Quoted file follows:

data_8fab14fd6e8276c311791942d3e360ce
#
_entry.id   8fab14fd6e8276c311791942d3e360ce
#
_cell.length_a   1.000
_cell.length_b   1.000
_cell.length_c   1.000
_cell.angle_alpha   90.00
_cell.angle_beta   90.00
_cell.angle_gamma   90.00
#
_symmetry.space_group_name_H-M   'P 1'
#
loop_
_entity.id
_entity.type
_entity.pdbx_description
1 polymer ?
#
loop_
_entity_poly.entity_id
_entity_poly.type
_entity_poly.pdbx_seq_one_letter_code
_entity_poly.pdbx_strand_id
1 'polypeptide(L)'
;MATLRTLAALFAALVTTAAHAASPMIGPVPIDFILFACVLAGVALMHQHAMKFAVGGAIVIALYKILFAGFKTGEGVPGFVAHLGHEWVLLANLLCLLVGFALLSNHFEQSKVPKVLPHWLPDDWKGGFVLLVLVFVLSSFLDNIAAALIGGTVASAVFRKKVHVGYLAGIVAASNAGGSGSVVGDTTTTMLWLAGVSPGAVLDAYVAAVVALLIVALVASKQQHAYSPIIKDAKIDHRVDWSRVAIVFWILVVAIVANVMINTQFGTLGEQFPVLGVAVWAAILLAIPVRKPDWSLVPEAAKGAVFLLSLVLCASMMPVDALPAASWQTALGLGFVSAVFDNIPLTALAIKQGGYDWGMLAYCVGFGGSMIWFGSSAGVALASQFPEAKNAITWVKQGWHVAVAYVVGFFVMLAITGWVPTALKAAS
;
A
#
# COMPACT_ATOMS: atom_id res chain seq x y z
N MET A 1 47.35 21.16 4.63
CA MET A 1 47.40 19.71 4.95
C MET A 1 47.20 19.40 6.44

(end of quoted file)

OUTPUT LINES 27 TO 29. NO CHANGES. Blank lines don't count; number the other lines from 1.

;
A
#